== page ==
Ainsworth settles OSB lawsuit
Canadian wood products manufacturer Ainsworth has become the second defendant to opt out of a U.S. class action lawsuit against oriented strand board (OSB) producers by agreeing to an $8.6 million settlement. In a prepared statement released on Oct. 19, the company stressed that it denies “each and every one of the plaintiffs’ claims and strongly asserts that it has not violated U.S. antitrust or any other laws.” The decision to enter into the settlement “was solely based on the need to avoid prolonged, expensive litigation,” the statement said.
The antitrust case, filed in February 2006 and granted class action status on Aug. 3, alleges that OSB manufacturers began conspiring together in 2002 to artificially reduce the supply and inflate the prices of OSB. Other defendants named in the lawsuit are Louisiana-Pacific, Weyerhaeuser, Norbord Industries, Potlatch, Tolko Industries and Grant Forest Products.
J.M. Huber has also agreed to a settlement, agreeing to pay $2 million to individuals or businesses that purchased OSB from June 1, 2002, to March 5, 2007. All settlements will be held in escrow until the entire case is resolved.
In a statement filed with the court, Huber also denied the charges but cited the expense and distraction of litigation as its reason for exiting the case.
Levitt and Sons declares bankruptcy
Fort Lauderdale, Fla.-based home builder Levitt and Sons has filed for Chapter 11 bankruptcy protection in the U.S. Bankruptcy Court for the Southern District of Florida, following a housing downturn and credit market disruptions.
“This downturn has been particularly sudden and steep in Florida and in the Southeastern United States — the markets in which Levitt and Sons operates,” the company said in a statement.
In its bankruptcy filing, the company lists assets of less than $1 million with more than $100 million in debts. In an earlier filing with the Securities and Exchange Commission, Levitt and Sons said it had defaulted on more than $300 million in loans with several lenders, including Bank of America and Wachovia.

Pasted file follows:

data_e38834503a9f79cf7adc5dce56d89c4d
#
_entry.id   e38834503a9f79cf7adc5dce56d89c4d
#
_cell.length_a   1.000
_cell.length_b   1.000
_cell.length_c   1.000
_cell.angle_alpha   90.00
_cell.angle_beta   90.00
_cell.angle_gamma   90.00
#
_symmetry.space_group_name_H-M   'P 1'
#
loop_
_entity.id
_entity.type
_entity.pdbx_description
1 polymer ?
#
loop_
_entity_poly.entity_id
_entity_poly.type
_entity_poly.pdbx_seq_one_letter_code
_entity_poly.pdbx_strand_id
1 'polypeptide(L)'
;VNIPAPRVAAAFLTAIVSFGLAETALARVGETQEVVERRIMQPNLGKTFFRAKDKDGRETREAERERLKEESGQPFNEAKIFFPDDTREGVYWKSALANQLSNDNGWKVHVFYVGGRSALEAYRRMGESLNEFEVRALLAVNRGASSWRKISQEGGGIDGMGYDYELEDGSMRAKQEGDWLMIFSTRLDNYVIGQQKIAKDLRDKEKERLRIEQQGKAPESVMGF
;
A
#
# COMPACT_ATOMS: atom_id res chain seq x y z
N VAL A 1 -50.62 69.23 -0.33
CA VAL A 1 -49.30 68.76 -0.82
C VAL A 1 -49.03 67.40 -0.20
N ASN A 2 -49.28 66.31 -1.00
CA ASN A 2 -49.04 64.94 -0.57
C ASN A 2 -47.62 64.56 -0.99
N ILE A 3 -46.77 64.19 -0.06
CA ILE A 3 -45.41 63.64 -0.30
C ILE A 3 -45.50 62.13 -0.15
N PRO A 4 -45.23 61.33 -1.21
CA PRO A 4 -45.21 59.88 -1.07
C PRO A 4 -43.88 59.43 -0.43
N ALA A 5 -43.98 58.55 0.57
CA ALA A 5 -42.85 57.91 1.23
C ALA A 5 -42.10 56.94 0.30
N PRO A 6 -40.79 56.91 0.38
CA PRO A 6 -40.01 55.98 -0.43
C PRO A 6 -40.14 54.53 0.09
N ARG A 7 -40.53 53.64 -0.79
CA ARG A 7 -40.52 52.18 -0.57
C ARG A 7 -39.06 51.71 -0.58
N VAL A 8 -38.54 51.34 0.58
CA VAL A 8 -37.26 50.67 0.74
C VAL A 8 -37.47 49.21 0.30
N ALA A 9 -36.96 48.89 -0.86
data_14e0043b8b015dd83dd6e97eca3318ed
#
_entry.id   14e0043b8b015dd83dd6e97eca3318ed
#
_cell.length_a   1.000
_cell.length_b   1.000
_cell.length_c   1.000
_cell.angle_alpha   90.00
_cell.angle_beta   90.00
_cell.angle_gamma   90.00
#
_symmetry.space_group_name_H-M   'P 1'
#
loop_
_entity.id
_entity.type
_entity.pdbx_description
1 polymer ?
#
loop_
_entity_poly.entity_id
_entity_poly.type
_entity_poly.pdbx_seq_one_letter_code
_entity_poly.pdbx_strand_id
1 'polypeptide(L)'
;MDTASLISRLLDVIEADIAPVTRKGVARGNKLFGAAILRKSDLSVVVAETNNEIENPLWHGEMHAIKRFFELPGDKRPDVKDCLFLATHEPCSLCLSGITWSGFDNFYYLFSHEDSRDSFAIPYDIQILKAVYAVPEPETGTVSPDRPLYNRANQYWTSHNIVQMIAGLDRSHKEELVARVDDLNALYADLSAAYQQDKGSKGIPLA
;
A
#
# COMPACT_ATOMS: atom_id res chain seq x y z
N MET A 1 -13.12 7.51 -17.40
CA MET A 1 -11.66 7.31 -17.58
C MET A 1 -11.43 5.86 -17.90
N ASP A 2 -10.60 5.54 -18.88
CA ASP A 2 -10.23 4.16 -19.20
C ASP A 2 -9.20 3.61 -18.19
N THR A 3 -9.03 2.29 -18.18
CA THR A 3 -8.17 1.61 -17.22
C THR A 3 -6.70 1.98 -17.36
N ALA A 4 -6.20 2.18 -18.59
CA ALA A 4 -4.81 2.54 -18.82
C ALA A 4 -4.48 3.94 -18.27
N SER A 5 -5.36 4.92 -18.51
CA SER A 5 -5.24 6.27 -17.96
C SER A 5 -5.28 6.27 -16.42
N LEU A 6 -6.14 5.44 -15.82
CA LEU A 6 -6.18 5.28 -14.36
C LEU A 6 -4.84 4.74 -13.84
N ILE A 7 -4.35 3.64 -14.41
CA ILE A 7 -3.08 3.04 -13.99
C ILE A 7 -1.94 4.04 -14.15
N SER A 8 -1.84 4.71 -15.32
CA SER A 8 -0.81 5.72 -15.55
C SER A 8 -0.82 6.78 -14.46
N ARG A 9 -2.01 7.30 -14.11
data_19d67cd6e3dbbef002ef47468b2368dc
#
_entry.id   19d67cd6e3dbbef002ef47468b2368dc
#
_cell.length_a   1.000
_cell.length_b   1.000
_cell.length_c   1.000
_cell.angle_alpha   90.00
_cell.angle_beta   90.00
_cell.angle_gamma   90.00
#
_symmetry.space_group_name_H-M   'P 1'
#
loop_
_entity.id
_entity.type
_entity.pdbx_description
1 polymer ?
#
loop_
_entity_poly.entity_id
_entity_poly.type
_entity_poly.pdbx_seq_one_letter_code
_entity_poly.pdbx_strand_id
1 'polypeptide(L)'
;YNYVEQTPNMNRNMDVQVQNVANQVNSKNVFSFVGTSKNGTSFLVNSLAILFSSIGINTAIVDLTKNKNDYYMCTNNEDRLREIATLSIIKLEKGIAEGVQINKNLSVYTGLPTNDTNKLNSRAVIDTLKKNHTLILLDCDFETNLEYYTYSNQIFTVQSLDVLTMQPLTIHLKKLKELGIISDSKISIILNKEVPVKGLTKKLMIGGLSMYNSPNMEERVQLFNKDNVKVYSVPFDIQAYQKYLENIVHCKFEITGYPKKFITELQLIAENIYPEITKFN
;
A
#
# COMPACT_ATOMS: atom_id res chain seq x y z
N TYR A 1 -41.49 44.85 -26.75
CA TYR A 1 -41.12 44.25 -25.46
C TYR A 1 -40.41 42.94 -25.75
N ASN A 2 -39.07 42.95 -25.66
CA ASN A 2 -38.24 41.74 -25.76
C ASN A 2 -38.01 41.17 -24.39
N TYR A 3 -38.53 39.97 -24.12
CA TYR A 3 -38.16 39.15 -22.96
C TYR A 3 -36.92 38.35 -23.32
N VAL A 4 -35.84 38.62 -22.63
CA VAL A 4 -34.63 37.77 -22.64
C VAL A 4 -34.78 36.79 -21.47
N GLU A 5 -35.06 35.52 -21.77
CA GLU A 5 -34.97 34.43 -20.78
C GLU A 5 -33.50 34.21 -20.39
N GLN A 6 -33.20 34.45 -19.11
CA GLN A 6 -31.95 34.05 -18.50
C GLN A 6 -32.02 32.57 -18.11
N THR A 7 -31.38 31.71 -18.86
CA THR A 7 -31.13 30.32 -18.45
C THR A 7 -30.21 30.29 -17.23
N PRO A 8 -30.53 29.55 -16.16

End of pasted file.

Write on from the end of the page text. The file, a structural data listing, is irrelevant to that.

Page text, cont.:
Levitt and Sons, the home building subsidiary of Levitt Corp., said in a statement the move was a response to “unprecedented conditions in the homebuilding industry, which have severely impacted the company.” Options in the restructuring process include the sale of the company.
“We deeply regret the impact the Chapter 11 filing of Levitt and Sons will have on homeowners, vendors and employees,” said Lawrence Young, who recently was named to the company’s new position of chief restructuring officer. “As part of this process, we will explore the potential sale of all or some of Levitt and Sons’ assets.”
Within the last year, Levitt and Sons downsized operations in Tennessee and exited the Memphis and Nashville markets, reduced staffing and worked with subcontractors to help reduce costs. However, the company’s financial position took a blow in August when credit market disruption led to more cancellations and fewer buyers, the company said.
Same-store sales up 1.9 percent at Tractor Supply
Farm and fleet retailer Tractor Supply saw third-quarter earnings of $17.5 million, down 3.3 percent from $18.1 million last year. Sales were up 12.5 percent to $629.2 million from $559.2 million in the previous year.
Same-store sales increased 1.9 percent at the retailer. The company said it saw an increase in expenses that it attributed to payroll increases and occupancy from new stores. Tractor Supply opened 21 new stores in the quarter and closed none, a higher count than the 18 stores the company opened — and one store it closed — in the third quarter last year.
Jim Wright, president and CEO of Tractor Supply, highlighted growth categories in the third quarter — notably the company’s core “lifestyle” categories, such as animal health products and pet supplies. Still, the company was “disappointed” with sales performance in its seasonal merchandise category, he said.
“Despite challenges presented by drought conditions and consumer pressures impacting discretionary purchases, we achieved positive comparable-sales growth as well as slight gross margin improvement,” Wright noted.
Tractor Supply also lowered its guidance for the full fiscal year, blaming a “delayed onset of colder weather” and “continued external pressures on the consumer.”
“We believe it is more appropriate to temper our outlook for our performance through the remainder of the year,” Wright said.
Additionally, Tractor Supply announced it has named Gregory Sandfort chief merchandising officer.
Sandfort formerly served as president and chief operating officer at Michaels Stores. Prior to that, he served as chief merchandising officer at Michaels and held merchandising management spots at Sears and Federated Department Stores.
Based in Brentwood, Tenn., Tractor Supply is one of the country’s largest retail farm and ranch store chains.